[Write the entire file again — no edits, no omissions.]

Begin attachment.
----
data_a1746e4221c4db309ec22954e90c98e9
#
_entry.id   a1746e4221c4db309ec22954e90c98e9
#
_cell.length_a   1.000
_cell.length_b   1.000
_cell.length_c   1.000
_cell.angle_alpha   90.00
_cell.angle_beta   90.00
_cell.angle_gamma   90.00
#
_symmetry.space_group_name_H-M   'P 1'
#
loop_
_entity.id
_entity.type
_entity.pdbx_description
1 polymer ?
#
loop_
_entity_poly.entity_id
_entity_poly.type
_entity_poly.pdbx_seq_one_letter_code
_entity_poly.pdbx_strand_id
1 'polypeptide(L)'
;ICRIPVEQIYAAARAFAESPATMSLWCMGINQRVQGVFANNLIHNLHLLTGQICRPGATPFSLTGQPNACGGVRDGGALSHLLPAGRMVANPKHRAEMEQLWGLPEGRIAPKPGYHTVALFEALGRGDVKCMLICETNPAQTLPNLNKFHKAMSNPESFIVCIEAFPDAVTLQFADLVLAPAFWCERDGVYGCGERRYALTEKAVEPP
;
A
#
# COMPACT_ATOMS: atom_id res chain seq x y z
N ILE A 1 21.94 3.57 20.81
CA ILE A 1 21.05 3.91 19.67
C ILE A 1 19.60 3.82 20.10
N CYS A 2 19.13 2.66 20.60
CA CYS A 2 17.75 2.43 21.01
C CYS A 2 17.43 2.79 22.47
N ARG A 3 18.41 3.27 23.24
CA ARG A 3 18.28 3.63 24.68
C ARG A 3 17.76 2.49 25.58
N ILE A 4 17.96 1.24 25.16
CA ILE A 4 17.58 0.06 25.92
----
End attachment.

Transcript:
data_a1746e4221c4db309ec22954e90c98e9
#
_entry.id   a1746e4221c4db309ec22954e90c98e9
#
_cell.length_a   1.000
_cell.length_b   1.000
_cell.length_c   1.000
_cell.angle_alpha   90.00
_cell.angle_beta   90.00
_cell.angle_gamma   90.00
#
_symmetry.space_group_name_H-M   'P 1'
#
loop_
_entity.id
_entity.type
_entity.pdbx_description
1 polymer ?
#
loop_
_entity_poly.entity_id
_entity_poly.type
_entity_poly.pdbx_seq_one_letter_code
_entity_poly.pdbx_strand_id
1 'polypeptide(L)'
;ICRIPVEQIYAAARAFAESPATMSLWCMGINQRVQGVFANNLIHNLHLLTGQICRPGATPFSLTGQPNACGGVRDGGALSHLLPAGRMVANPKHRAEMEQLWGLPEGRIAPKPGYHTVALFEALGRGDVKCMLICETNPAQTLPNLNKFHKAMSNPESFIVCIEAFPDAVTLQFADLVLAPAFWCERDGVYGCGERRYALTEKAVEPP
;
A
#
# COMPACT_ATOMS: atom_id res chain seq x y z
N ILE A 1 21.94 3.57 20.81
CA ILE A 1 21.05 3.91 19.67
C ILE A 1 19.60 3.82 20.10
N CYS A 2 19.13 2.66 20.60
CA CYS A 2 17.75 2.43 21.01
C CYS A 2 17.43 2.79 22.47
N ARG A 3 18.41 3.27 23.24
CA ARG A 3 18.28 3.63 24.68
C ARG A 3 17.76 2.49 25.58
N ILE A 4 17.96 1.24 25.16
CA ILE A 4 17.58 0.06 25.92